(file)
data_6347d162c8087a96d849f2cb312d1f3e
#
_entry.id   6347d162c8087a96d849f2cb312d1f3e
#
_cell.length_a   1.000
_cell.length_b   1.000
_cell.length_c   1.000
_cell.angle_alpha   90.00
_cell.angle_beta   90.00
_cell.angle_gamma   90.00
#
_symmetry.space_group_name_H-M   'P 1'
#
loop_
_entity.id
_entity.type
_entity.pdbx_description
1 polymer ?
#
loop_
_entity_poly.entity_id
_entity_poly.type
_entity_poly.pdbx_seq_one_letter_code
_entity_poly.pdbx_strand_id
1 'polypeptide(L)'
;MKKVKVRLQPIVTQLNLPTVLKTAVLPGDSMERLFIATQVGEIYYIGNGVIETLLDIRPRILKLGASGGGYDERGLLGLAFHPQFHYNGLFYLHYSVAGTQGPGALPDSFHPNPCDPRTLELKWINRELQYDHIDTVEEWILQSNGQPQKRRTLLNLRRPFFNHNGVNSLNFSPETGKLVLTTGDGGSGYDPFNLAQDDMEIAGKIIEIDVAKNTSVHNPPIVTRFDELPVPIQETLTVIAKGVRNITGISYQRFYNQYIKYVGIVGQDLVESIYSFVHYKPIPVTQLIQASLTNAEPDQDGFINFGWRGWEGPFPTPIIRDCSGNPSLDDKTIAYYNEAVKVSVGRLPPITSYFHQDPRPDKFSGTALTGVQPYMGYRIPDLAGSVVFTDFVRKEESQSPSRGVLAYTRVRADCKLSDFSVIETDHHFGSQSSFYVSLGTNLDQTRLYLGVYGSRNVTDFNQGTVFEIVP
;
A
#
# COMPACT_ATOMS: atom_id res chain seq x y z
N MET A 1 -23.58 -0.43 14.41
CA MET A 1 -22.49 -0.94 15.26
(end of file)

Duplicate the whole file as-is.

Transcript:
data_6347d162c8087a96d849f2cb312d1f3e
#
_entry.id   6347d162c8087a96d849f2cb312d1f3e
#
_cell.length_a   1.000
_cell.length_b   1.000
_cell.length_c   1.000
_cell.angle_alpha   90.00
_cell.angle_beta   90.00
_cell.angle_gamma   90.00
#
_symmetry.space_group_name_H-M   'P 1'
#
loop_
_entity.id
_entity.type
_entity.pdbx_description
1 polymer ?
#
loop_
_entity_poly.entity_id
_entity_poly.type
_entity_poly.pdbx_seq_one_letter_code
_entity_poly.pdbx_strand_id
1 'polypeptide(L)'
;MKKVKVRLQPIVTQLNLPTVLKTAVLPGDSMERLFIATQVGEIYYIGNGVIETLLDIRPRILKLGASGGGYDERGLLGLAFHPQFHYNGLFYLHYSVAGTQGPGALPDSFHPNPCDPRTLELKWINRELQYDHIDTVEEWILQSNGQPQKRRTLLNLRRPFFNHNGVNSLNFSPETGKLVLTTGDGGSGYDPFNLAQDDMEIAGKIIEIDVAKNTSVHNPPIVTRFDELPVPIQETLTVIAKGVRNITGISYQRFYNQYIKYVGIVGQDLVESIYSFVHYKPIPVTQLIQASLTNAEPDQDGFINFGWRGWEGPFPTPIIRDCSGNPSLDDKTIAYYNEAVKVSVGRLPPITSYFHQDPRPDKFSGTALTGVQPYMGYRIPDLAGSVVFTDFVRKEESQSPSRGVLAYTRVRADCKLSDFSVIETDHHFGSQSSFYVSLGTNLDQTRLYLGVYGSRNVTDFNQGTVFEIVP
;
A
#
# COMPACT_ATOMS: atom_id res chain seq x y z
N MET A 1 -23.58 -0.43 14.41
CA MET A 1 -22.49 -0.94 15.26